A long-standing Flower Bin tradition continues this weekend as Christmas begins at The Flower Bin Holiday Open House, Friday, Saturday and Sunday November 27, 28 and 29. There will live entertainment featuring Harpist Jenilee Elsbend Bring your camera for great family shots with Santa. Enjoy holiday cookies and apple cider while you shop the best in decorations including:
Tuesday, November 17, 2015
Mid-November is the right time to get your roses ready for winter. Most of the winter damage to roses and perennials comes from temperature fluctuations, dry winds and lack of moisture. It's not uncommon for the winter daytime temperatures to be surprisingly warm, followed by very cold nights. Freezing night time temperatures followed by thawing out during the day can affect the soil around your roses and cause root and graft damage. There are three things to do now. First, make sure your roses are well hydrated, so give them a good drink of water. Plants with dry roots suffer more in cold temperatures than plants with wet roots. While you're at it, water your trees and shrubs as well. ". " to 10" of mulch your roses to keep the ground cold and stable. Adding mulch at this time helps stabilize the soil temperature and prevent damage due to the freeze/thaw cycle. Mulching also helps prevent moisture loss. Roses that have been watered well and then mulched stand a better chance of surviving the winter than roses with dry roots. Choose mulch that will stay in place through the winter. Cedar mulch and Gorilla Hair mulch are two good choices. They will stay put without matting down. ° and water your roses, trees and perennials.
Tuesday, November 10, 2015
Summer flowering tropicals, such as begonias, cannas, dahlias and gladiolus are considered tender bulbs in our climate. They won’t survive our winter, if you leave them in the ground. Some gardeners choose to treat these summer flowering favorites as annuals and plant new bulbs every year. Another choice is to dig up each bulb and store them until its warm enough to plant next spring. Here are some things to do if you decide to store your bulbs. Note: the word "bulb" is being used as a generic term for dahlia tubers, gladiolus corms, canna lily rhizomes and tuberous begonia tubers. After first frost, when the leaves turn black, is the time to dig tender bulbs.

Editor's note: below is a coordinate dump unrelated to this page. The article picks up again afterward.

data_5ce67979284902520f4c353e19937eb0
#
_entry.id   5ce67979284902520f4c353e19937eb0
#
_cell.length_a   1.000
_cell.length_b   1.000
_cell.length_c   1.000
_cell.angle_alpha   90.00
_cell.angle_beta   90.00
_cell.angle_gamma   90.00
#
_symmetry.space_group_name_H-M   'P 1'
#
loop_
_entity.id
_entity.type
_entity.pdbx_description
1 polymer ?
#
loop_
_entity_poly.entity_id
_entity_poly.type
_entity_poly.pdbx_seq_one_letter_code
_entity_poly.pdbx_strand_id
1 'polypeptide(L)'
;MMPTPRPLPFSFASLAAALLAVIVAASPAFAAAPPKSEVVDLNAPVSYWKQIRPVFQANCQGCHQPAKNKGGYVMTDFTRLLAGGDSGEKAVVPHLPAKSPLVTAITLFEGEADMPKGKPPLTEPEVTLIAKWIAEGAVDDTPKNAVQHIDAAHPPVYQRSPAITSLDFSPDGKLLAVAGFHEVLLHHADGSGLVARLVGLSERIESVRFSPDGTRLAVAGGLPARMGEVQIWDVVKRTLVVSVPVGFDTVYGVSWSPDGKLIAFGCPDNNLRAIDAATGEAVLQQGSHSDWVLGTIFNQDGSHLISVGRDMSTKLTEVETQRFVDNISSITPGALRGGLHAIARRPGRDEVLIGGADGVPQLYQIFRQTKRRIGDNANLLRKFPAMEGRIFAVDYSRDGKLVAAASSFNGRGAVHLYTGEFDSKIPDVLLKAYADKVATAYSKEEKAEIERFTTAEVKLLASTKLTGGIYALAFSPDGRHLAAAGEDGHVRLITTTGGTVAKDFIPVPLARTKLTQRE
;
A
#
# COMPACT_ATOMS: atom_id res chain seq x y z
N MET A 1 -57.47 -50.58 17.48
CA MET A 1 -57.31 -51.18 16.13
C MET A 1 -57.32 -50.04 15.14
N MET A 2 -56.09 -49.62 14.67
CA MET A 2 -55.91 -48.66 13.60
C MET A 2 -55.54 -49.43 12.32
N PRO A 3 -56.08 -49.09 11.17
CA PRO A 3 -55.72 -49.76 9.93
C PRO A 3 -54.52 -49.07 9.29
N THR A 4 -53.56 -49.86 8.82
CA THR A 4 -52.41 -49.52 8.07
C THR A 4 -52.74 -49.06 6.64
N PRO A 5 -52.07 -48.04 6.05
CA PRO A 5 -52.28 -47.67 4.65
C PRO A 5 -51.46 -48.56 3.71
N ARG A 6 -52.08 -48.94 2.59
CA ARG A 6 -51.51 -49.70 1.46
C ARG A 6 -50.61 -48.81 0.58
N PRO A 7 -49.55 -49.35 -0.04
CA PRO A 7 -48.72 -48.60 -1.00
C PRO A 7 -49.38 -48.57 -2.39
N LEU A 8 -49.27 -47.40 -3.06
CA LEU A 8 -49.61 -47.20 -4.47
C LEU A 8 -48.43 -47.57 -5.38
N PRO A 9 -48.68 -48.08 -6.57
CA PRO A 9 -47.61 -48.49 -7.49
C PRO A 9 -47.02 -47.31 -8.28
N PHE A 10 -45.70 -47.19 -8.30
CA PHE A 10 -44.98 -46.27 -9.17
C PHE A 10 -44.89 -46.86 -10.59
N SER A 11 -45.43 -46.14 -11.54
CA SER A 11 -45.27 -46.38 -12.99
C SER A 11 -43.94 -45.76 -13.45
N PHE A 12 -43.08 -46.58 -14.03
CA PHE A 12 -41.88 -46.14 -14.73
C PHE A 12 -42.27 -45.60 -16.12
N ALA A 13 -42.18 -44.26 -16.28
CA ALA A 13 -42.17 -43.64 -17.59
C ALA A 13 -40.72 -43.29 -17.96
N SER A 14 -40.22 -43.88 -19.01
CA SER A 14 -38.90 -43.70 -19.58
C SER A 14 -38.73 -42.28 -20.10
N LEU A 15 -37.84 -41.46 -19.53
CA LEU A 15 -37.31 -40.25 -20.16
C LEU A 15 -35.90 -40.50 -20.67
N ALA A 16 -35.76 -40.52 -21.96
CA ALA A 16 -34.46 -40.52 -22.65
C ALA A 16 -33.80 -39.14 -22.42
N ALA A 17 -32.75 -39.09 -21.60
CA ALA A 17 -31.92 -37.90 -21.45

Cut the remaining foliage back to about 5"-6". You can cut the foliage back before you dig the bulbs or afterwards, whichever is convenient. Rinse each bulb off to remove excess soil then let dry in a shady spot. The packing material will help stabilize the temperature. Bulbs need attention during storage, so check on them every week or so. Make sure they don’t dry out and keep an eye out for damage or disease that may show up in storage. If the bulbs look like they are shriveling up, mist the packing material to add moisture. Your bulbs may have increased in size during the growing season. Wait until spring to divide dahlias and cannas.
Tuesday, November 3, 2015
Now's the time to start putting the garden to bed. While some of the hardy mums and ornamental grasses continue to bloom, most plants are showing the effects of the cold nights and need to be cut back. Some gardeners choose to leave Echinacea and Rudbeckia plants standing for the birds wintering over. Others choose to leave the ornamental grasses until spring. For the rest of your perennials, remove the foliage to the ground. If you had disease or insect problems this season, it is important to clean up the area really well. Leaving cuttings and plant debris on the ground can encourage insects and diseases to winter over. Next, water each plant thoroughly. Perennials, shrubs and trees all do better in the winter if they are well hydrated now. In the case of dahlias and other tender bulbs such as canna lilies and glads, it's time to decide what you want to do with them, because they typically won't survive the winter. You can dig them up and store the tubers and bulbs in a cool spot or simply discard them and plant new ones in the spring. This a good time to test your soil, either do it yourself or send a sample to CSU. While you wait for the test results, consider adding organic material to your vegetable and perennial beds. Spring and fall are good times to improve your garden soil. Coconut coir, organic compost, worm castings, peat moss can be added to your garden beds now, either as a top dressing or dug into the soil.